Rory Buckeridge gets behind the wheel and explains how it works
Twitter accused of 'Facebookisation' over plans to overhaul reverse-chronological timeline

Twitter accused of 'Facebookisation'

Facebook exasperates its users by deciding which posts they can and can’t see. So why has Twitter announced plans to do the same?
Jane Birkin asks Hermès to rename bag - but what else could the fashion house call it?

Jane Birkin asks Hermès to rename bag

The star was shocked by a Peta investigation into the exotic skins trade
10 best waterproof mascaras

Whatever the weather: 10 best waterproof mascaras

We found lash-enhancing beauties that won’t budge no matter what you throw at them
Diego Costa biography: Chelsea striker's route to the top - from those who shared his journey

Diego Costa: I go to war. You come with me...

Chelsea's rampaging striker had to fight his way from a poor city in Brazil to life at the top of the Premier League. A new book speaks to those who shared his journey
Ashes 2015: England show the mettle to strike back hard in third Test

England show the mettle to strike back hard in third Test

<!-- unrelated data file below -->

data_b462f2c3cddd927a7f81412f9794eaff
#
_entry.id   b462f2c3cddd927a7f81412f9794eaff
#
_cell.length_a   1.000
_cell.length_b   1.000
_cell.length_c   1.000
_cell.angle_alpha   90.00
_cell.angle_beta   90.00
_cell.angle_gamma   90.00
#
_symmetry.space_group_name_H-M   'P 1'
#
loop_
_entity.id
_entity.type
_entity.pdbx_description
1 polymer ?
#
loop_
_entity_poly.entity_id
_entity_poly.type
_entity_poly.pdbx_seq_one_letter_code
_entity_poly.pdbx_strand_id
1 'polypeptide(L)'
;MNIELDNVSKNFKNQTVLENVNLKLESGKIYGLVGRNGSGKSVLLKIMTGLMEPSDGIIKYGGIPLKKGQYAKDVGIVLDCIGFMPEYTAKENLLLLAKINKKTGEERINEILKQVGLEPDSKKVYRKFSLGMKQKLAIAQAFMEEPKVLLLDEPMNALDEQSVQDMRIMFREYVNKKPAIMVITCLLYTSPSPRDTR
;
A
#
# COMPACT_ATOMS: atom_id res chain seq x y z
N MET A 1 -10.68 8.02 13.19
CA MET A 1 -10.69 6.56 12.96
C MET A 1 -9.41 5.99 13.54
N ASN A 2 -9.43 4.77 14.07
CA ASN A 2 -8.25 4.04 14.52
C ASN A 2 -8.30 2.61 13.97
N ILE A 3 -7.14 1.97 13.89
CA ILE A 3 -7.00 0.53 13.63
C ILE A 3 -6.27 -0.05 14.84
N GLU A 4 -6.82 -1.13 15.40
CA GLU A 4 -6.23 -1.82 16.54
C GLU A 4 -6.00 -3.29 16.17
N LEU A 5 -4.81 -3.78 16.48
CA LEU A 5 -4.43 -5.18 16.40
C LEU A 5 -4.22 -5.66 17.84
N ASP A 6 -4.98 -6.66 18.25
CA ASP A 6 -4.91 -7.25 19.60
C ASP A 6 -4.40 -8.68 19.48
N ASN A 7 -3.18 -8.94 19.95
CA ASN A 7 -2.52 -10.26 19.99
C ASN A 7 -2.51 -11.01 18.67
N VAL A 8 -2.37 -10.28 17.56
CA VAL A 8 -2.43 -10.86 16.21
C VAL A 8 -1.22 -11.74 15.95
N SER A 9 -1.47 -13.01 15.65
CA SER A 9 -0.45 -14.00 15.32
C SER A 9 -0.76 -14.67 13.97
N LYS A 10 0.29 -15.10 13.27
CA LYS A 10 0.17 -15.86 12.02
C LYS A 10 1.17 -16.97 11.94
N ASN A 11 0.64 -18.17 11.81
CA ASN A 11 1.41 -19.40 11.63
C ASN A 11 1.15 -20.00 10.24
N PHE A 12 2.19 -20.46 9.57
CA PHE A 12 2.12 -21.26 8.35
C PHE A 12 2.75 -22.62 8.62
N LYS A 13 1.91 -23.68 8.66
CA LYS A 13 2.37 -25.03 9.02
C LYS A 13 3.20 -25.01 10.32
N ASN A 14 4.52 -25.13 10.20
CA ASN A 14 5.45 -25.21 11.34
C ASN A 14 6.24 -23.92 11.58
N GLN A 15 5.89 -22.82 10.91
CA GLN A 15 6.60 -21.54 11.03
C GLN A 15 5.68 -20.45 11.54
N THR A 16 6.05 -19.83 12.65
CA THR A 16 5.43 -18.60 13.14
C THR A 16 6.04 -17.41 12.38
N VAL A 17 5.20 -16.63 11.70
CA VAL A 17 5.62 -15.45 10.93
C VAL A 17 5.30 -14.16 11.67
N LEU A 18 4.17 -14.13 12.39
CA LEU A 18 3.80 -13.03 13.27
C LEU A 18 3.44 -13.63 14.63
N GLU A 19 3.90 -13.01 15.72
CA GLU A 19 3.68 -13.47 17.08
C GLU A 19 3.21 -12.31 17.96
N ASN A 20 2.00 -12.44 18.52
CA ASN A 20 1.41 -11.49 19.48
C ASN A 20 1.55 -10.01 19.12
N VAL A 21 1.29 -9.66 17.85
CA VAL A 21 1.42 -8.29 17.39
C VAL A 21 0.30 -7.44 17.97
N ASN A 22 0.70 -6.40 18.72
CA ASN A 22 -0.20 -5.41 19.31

The biggest problem facing them in Birmingham was the recovery of the zeitgeist that drained so quickly under the weight of Australian runs at Lord's, says Kevin Garside
Women's Open 2015: Charley Hull - 'I know I'm a good golfer but I'm also just a person'

Charley Hull: 'I know I'm a good golfer but I'm also just a person'

British teen keeps her feet on ground ahead of Women's Open
Turkey's conflict with Kurdish guerrillas in Iraq can benefit Isis in Syria

Turkey's conflict with Kurdish guerrillas in Iraq can benefit Isis in Syria

Turkish President Erdogan could benefit politically from the targeting of the PKK, says Patrick Cockburn
Yvette Cooper: Our choice is years of Tory rule under Jeremy Corbyn or a return to a Labour government

Our choice is years of Tory rule under Corbyn or a return to a Labour government

Yvette Cooper urged Labour members to 'get serious' about the next general election rather than become 'a protest movement'